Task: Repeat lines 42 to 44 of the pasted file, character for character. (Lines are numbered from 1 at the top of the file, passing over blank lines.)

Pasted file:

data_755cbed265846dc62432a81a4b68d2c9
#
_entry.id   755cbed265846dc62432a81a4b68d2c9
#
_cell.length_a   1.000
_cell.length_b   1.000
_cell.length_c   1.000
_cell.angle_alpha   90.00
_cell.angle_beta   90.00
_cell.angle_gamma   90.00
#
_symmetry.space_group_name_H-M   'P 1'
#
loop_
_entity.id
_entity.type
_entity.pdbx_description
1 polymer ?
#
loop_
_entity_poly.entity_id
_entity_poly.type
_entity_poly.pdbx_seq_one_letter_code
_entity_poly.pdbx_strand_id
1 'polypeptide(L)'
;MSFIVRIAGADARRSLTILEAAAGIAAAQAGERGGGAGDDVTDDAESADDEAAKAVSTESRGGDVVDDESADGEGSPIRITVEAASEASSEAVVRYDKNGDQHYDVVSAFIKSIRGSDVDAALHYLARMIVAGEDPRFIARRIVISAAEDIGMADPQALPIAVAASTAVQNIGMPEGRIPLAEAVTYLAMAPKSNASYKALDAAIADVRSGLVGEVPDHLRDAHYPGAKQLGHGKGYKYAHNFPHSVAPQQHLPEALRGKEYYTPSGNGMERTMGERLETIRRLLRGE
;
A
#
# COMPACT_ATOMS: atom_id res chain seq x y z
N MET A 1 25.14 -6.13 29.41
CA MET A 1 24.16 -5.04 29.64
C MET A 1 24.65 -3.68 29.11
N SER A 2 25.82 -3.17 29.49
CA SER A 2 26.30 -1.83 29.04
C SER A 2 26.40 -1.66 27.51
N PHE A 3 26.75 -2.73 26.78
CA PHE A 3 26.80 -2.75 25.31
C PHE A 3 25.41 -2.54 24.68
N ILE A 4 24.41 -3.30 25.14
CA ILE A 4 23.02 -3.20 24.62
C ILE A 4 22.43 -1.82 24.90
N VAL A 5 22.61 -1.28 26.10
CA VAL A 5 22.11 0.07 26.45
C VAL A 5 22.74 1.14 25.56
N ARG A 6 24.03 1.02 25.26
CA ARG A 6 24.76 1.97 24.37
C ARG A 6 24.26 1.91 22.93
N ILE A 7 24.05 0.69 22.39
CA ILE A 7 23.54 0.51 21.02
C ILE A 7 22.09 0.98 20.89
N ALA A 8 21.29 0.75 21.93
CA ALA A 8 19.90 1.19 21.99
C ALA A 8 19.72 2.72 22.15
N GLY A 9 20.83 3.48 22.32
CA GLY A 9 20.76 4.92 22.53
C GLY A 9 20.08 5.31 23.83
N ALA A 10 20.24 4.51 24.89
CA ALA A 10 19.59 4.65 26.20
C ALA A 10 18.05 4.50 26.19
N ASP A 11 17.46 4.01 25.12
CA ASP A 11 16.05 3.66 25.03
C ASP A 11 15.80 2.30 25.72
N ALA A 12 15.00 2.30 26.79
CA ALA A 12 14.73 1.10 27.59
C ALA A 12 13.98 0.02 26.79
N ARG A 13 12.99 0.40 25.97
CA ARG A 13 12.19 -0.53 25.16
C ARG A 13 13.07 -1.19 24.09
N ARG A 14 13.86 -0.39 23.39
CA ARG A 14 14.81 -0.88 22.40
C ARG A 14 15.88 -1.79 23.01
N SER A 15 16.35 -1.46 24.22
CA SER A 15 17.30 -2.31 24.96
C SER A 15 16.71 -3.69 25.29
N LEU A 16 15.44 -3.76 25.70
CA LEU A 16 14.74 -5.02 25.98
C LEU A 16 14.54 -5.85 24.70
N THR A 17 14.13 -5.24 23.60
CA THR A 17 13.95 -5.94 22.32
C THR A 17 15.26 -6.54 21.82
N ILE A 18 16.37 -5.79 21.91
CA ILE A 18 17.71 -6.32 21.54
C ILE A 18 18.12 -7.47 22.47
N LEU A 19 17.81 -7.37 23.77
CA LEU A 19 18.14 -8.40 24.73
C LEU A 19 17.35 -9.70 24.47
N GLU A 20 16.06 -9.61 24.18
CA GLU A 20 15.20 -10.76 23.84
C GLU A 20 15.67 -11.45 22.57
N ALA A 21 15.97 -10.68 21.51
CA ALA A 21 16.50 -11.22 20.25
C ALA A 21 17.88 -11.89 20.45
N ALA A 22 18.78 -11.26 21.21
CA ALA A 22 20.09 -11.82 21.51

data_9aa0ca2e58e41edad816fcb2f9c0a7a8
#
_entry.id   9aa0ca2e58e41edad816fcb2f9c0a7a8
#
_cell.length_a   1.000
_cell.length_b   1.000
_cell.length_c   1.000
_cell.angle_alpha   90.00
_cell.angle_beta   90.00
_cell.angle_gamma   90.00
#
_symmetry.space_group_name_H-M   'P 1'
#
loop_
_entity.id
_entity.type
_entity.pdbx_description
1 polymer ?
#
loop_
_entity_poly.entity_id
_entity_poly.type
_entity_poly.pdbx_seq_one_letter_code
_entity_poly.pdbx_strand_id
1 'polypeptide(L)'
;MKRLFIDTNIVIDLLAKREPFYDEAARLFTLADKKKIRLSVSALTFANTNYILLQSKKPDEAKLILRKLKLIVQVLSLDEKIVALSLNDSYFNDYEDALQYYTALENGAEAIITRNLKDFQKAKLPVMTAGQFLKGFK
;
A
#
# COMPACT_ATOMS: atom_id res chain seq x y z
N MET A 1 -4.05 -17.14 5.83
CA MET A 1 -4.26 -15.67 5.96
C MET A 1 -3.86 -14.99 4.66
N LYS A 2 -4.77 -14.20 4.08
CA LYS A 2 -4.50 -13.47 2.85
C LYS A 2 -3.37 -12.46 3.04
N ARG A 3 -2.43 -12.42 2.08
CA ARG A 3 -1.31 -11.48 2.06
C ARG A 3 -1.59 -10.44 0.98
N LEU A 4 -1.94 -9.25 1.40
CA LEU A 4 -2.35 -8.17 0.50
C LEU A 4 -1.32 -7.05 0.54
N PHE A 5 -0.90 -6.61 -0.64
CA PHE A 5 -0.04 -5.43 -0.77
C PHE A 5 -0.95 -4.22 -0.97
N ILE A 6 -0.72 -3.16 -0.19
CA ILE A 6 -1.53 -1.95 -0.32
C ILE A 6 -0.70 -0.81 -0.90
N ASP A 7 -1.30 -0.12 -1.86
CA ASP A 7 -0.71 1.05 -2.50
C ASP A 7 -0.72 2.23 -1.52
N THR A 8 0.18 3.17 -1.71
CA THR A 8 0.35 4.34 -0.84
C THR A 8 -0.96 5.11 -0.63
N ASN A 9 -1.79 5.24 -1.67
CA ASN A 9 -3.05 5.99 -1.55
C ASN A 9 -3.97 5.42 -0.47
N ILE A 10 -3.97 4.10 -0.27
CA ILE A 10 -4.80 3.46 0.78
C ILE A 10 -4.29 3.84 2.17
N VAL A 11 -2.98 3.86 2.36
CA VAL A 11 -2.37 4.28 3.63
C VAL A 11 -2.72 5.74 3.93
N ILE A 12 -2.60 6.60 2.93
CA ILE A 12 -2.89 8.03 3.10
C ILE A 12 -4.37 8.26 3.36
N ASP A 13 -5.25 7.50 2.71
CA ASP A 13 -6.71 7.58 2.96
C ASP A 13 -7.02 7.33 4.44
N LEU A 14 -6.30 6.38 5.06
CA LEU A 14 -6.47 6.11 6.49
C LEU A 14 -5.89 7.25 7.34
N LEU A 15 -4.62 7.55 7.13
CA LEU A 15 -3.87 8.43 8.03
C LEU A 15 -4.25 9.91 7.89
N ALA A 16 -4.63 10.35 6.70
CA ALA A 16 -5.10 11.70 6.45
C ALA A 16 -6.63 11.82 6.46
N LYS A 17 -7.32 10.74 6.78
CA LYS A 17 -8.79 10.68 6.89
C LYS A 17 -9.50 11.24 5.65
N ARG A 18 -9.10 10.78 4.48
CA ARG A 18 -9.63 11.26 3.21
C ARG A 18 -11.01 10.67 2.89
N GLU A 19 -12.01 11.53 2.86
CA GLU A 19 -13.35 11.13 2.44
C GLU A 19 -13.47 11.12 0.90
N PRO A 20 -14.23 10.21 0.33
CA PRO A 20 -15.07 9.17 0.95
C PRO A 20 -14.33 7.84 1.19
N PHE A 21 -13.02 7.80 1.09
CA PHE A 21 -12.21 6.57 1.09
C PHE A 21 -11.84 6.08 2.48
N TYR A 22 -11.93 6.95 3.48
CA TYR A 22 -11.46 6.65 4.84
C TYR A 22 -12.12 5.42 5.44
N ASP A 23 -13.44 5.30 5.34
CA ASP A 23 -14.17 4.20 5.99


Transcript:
C ILE A 4 22.43 -1.82 24.90
N VAL A 5 22.61 -1.28 26.10
CA VAL A 5 22.11 0.07 26.45